Pretrial diversion programs are options that provide an alternative to going to trial or pleading guilty. These programs help to divert people from the criminal justice system and instead toward probation or another type of supervised release. If a person completes the diversion program successfully, their case could be dismissed. If they fail, then they can be prosecuted with the original offense.
Those are the very basic facts about pretrial diversion programs, but those facing them as an option generally have many questions about the process. Keep reading to get answers to your questions. Contact Law Office of Michael L. Fell at (949) 585-9055 for a free legal consultation if you are facing a crime that might offer a diversion program.
What is Involved in a Pretrial Diversion Program?
That depends largely on what you are charged with and the specifics of your alleged crime. The purpose is to help rehabilitate rather than punish, so you can expect that some of what is involved in your diversion would relate to the crime you are charged with.
For example, if you are accused of a drug crime, you might be required to complete a drug rehab program or substance abuse program, pass ongoing and random drug tests, meet with a court or program officer on a regular basis, and maintain full-time student status or employment.
Is Everyone Able to Choose a Diversion Program?
No. in most cases, only a first-time offender, or someone with only very minor charges, is going to be eligible. There are eligibility requirements for different types of programs though judges sometimes have leeway. This is where your criminal defense attorney can help advocate on your behalf.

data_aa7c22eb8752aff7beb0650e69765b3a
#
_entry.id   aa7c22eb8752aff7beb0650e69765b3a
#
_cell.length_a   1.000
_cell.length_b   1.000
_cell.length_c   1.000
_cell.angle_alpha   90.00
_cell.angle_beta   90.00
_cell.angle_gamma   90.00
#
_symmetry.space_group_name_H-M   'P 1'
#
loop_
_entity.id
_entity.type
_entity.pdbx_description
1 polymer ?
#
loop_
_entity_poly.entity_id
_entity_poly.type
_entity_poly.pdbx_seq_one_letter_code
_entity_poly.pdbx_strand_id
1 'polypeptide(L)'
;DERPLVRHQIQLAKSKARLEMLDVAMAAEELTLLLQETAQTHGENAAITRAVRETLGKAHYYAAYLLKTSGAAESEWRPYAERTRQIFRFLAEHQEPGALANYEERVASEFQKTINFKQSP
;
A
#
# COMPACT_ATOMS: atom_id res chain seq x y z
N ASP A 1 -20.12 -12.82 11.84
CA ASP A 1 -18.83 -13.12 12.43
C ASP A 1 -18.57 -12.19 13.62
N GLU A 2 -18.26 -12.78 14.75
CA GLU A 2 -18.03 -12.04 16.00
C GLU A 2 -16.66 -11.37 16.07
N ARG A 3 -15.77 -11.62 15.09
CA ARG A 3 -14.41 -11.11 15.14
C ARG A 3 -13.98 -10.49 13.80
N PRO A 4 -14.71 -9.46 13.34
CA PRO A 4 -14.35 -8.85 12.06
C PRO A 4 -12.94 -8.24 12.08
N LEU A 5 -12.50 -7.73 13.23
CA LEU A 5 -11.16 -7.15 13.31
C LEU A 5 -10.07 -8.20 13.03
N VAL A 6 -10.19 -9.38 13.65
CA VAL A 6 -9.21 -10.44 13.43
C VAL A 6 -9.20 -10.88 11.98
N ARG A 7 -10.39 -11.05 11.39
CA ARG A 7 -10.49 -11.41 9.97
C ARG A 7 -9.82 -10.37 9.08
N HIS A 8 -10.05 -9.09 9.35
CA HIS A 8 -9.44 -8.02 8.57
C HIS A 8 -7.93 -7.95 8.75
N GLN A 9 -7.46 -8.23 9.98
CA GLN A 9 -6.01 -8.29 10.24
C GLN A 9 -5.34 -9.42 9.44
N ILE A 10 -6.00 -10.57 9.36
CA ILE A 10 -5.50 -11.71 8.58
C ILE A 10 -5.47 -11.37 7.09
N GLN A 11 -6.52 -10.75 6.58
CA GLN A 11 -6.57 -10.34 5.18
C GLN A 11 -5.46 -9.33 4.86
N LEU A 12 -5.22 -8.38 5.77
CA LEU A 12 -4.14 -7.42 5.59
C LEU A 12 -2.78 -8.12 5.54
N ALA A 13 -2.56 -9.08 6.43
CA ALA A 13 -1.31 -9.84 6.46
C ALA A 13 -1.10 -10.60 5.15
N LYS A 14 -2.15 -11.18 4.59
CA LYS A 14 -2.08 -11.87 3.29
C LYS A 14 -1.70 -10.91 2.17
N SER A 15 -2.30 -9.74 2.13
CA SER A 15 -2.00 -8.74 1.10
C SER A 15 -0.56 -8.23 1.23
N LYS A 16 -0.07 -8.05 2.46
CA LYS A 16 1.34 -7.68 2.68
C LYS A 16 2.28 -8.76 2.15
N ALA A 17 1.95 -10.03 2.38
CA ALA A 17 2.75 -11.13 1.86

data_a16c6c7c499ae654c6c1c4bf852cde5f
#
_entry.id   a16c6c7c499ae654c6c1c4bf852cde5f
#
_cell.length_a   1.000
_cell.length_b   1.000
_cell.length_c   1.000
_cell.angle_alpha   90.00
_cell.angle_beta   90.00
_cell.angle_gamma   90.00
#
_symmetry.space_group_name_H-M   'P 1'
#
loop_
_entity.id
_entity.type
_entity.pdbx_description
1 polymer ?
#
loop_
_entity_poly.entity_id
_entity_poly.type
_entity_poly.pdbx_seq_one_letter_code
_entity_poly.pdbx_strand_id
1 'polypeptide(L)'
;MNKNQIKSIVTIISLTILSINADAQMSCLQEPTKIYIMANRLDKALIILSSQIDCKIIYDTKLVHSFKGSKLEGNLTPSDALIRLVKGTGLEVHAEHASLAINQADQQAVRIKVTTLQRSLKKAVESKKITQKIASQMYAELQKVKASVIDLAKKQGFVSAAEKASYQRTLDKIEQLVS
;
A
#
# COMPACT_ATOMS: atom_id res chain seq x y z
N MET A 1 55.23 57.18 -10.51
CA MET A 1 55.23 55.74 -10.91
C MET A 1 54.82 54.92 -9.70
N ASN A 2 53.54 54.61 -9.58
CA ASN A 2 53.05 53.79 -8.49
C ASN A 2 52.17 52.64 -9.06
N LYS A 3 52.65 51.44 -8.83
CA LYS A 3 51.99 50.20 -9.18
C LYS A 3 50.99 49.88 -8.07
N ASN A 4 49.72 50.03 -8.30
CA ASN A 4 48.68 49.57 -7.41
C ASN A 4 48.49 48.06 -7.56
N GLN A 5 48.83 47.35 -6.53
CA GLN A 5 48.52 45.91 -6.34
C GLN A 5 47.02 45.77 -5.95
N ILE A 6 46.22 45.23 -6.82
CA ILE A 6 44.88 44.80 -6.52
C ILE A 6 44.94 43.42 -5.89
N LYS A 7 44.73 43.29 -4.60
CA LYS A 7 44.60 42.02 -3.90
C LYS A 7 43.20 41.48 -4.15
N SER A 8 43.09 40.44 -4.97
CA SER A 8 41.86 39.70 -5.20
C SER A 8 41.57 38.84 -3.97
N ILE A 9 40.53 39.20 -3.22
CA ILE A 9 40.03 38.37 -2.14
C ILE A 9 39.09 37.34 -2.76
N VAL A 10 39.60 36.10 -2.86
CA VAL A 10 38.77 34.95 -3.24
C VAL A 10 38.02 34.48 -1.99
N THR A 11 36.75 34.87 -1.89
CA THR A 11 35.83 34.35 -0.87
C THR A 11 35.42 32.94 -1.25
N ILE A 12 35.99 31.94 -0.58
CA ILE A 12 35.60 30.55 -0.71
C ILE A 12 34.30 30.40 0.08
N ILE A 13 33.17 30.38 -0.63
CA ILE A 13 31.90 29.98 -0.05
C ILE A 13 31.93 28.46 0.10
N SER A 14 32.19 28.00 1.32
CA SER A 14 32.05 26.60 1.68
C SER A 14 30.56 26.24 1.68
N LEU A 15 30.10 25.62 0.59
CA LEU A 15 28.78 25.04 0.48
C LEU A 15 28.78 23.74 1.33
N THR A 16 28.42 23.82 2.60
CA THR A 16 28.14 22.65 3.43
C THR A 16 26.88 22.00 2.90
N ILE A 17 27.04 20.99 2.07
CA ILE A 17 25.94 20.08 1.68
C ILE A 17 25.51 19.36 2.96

Are All Offenses Eligible?
No. For the most part, only non-violent misdemeanor charges are eligible for diversion programs. If you are charged with a violent crime or a serious crime, then the court will likely assume that the risk of releasing you is too great.
Is It a Requirement to Plead Guilty First?
Sometimes. If the program you are considering requires that you plead guilty, then you have a risk because if you do not complete the diversion, then you will be sentenced. Programs that do not require a guilty plea are generally better for the accused because if they do not complete the program, then the state still has to prosecute them to get a guilty conviction.
Do You Have Additional Questions? Call Us Today
If you have additional questions about diversion programs, we invite you to contact Law Office of Michael L. Fell at (949) 585-9055 for a free legal consultation. We can go over the pros and cons as they apply to your specific situation.